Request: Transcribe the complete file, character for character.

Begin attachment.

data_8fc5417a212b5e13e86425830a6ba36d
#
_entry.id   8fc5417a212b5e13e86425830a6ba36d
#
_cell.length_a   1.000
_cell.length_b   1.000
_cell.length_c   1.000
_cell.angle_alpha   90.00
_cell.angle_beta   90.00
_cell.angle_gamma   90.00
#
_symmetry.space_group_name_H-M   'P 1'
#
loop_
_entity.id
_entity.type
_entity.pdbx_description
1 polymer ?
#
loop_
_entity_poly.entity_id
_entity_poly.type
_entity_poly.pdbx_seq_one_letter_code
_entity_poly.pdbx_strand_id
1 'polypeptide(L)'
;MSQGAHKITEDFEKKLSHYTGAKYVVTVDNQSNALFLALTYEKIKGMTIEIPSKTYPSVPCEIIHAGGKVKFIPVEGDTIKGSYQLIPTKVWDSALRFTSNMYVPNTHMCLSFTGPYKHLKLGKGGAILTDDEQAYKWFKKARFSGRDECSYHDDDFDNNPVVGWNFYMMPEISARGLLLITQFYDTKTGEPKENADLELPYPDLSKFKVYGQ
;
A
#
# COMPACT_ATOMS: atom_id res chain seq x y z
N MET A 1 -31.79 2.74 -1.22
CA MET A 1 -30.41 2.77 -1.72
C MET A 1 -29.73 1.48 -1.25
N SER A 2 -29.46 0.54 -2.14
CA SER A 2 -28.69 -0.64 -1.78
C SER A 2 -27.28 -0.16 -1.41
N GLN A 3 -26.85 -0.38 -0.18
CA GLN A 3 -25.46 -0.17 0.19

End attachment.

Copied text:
data_8fc5417a212b5e13e86425830a6ba36d
#
_entry.id   8fc5417a212b5e13e86425830a6ba36d
#
_cell.length_a   1.000
_cell.length_b   1.000
_cell.length_c   1.000
_cell.angle_alpha   90.00
_cell.angle_beta   90.00
_cell.angle_gamma   90.00
#
_symmetry.space_group_name_H-M   'P 1'
#
loop_
_entity.id
_entity.type
_entity.pdbx_description
1 polymer ?
#
loop_
_entity_poly.entity_id
_entity_poly.type
_entity_poly.pdbx_seq_one_letter_code
_entity_poly.pdbx_strand_id
1 'polypeptide(L)'
;MSQGAHKITEDFEKKLSHYTGAKYVVTVDNQSNALFLALTYEKIKGMTIEIPSKTYPSVPCEIIHAGGKVKFIPVEGDTIKGSYQLIPTKVWDSALRFTSNMYVPNTHMCLSFTGPYKHLKLGKGGAILTDDEQAYKWFKKARFSGRDECSYHDDDFDNNPVVGWNFYMMPEISARGLLLITQFYDTKTGEPKENADLELPYPDLSKFKVYGQ
;
A
#
# COMPACT_ATOMS: atom_id res chain seq x y z
N MET A 1 -31.79 2.74 -1.22
CA MET A 1 -30.41 2.77 -1.72
C MET A 1 -29.73 1.48 -1.25
N SER A 2 -29.46 0.54 -2.14
CA SER A 2 -28.69 -0.64 -1.78
C SER A 2 -27.28 -0.16 -1.41
N GLN A 3 -26.85 -0.38 -0.18
CA GLN A 3 -25.46 -0.17 0.19